Durant, Thomas Clark, 1820–85, American railroad builder, chief figure in the construction of the Union Pacific RR, b. Lee, Mass. He was successful in building railroads in the Midwest, and, after the Union Pacific was organized (1862) by an act of Congress, John A. Dix was elected president and Durant vice president of the company. The burden of management and money raising was assumed by Durant, and, with much money at his disposal, he helped to secure in 1864 the passage of a bill that increased the land grants and privileges of the railroad. He organized and at first controlled the Crédit Mobilier of America, but later (1867) he lost control of the company to Oakes Ames and his brother. Durant, however, continued on the directorate of the Union Pacific and furiously pushed construction of the railroad until it met the Central Pacific RR on May 10, 1869. The Ames group then procured his discharge.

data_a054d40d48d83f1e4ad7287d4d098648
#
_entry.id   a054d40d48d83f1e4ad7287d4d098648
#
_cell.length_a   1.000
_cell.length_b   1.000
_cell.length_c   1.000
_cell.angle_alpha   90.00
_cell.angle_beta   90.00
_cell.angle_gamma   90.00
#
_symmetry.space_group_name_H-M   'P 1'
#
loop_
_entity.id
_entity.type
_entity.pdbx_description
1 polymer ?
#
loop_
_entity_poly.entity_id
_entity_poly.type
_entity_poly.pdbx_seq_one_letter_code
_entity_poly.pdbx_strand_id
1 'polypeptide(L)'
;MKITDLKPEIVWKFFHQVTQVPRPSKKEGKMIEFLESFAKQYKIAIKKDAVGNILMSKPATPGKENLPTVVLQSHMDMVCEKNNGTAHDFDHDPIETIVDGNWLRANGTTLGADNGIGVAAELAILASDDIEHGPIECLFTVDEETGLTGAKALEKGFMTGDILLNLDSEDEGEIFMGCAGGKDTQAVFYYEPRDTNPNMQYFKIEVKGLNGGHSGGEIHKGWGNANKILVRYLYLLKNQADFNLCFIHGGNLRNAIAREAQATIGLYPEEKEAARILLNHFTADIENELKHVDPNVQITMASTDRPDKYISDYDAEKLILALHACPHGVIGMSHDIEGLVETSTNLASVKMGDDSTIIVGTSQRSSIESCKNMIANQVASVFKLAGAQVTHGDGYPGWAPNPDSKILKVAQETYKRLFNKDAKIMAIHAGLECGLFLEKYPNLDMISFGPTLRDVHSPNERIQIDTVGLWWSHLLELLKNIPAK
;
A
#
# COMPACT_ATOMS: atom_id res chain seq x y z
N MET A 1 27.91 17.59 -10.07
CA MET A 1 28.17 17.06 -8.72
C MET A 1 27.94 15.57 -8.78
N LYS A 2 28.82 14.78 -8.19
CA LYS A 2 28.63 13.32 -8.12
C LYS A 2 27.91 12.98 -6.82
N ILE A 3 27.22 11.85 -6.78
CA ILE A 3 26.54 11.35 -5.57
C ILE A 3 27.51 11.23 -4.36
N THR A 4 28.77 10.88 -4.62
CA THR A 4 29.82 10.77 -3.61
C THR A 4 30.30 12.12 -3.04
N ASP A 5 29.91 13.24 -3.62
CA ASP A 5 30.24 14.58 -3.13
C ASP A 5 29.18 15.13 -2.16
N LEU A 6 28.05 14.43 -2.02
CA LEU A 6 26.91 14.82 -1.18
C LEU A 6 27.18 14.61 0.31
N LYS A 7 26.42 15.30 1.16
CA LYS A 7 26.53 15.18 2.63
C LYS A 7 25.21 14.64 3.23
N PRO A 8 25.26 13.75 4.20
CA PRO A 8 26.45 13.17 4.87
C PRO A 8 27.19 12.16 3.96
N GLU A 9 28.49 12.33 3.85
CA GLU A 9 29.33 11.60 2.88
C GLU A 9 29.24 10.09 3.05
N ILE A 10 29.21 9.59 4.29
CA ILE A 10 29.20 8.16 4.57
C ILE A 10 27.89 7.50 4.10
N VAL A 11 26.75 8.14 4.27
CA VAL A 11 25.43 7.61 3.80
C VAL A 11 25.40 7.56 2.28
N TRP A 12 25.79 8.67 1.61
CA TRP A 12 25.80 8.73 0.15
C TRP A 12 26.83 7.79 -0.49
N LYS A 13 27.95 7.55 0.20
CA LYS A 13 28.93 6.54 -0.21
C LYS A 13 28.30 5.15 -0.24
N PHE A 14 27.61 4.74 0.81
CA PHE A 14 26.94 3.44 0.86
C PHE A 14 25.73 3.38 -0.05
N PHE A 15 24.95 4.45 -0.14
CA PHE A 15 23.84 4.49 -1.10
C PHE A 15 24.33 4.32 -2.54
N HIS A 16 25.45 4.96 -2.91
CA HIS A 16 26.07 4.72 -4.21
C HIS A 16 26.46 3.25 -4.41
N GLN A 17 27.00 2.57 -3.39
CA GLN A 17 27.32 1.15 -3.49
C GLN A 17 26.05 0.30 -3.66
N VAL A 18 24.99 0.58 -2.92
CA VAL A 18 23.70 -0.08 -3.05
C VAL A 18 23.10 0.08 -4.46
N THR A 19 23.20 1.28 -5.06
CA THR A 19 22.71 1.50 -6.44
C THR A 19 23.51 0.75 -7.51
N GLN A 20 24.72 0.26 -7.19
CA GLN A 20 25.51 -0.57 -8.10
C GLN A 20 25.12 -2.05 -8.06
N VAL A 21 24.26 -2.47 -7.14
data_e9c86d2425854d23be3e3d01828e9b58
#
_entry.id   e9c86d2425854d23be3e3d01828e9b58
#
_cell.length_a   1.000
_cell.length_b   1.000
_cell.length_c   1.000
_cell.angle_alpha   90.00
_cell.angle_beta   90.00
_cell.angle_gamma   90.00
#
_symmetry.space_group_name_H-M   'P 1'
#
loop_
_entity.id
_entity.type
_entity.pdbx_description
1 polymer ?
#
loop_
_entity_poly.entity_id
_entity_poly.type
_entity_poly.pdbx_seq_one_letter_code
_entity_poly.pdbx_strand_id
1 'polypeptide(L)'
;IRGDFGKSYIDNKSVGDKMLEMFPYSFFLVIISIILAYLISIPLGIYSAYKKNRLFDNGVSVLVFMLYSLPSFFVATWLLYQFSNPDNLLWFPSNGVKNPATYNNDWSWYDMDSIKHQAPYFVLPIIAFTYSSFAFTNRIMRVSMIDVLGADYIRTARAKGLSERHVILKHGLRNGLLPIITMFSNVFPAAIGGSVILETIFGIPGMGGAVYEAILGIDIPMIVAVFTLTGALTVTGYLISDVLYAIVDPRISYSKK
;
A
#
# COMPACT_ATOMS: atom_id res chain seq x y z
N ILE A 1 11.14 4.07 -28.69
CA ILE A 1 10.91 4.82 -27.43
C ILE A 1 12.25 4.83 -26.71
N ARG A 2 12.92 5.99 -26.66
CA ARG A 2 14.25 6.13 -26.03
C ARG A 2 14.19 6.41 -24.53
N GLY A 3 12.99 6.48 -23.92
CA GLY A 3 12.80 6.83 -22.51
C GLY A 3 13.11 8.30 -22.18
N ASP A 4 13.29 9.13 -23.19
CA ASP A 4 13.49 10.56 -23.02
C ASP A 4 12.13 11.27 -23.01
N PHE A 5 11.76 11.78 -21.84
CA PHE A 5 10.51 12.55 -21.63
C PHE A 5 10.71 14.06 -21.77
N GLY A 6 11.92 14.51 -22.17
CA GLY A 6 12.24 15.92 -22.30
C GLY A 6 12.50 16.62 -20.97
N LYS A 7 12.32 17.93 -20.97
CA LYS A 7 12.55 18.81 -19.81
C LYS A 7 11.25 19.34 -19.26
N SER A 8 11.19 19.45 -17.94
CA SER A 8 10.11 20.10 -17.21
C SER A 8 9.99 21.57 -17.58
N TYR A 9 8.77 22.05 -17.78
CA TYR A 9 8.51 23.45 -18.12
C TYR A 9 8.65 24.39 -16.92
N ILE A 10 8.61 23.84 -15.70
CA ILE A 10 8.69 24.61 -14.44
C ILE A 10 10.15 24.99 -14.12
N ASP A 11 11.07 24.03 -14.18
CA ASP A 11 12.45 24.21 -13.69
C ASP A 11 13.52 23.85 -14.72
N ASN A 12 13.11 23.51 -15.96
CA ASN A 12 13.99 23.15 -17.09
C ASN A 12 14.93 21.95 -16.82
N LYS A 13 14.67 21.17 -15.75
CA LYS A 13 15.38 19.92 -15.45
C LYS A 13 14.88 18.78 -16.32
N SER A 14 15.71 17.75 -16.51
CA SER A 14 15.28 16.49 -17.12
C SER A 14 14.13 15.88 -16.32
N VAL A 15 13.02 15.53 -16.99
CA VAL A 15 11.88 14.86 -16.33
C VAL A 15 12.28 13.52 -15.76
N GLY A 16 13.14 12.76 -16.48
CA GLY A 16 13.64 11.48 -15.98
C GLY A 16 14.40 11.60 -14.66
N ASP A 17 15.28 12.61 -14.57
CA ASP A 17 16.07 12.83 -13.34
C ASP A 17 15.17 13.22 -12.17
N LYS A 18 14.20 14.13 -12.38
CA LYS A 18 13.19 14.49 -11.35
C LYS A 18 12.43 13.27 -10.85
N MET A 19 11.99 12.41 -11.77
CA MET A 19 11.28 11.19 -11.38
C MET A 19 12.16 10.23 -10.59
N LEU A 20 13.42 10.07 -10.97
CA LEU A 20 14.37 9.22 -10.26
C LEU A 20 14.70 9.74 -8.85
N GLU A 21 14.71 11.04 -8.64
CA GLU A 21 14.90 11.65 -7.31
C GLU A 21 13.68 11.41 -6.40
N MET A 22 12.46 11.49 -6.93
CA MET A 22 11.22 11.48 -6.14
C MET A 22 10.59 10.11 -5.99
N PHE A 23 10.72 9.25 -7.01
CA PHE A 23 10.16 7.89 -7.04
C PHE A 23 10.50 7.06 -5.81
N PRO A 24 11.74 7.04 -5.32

See biography by H. K. Hochschild (1961).
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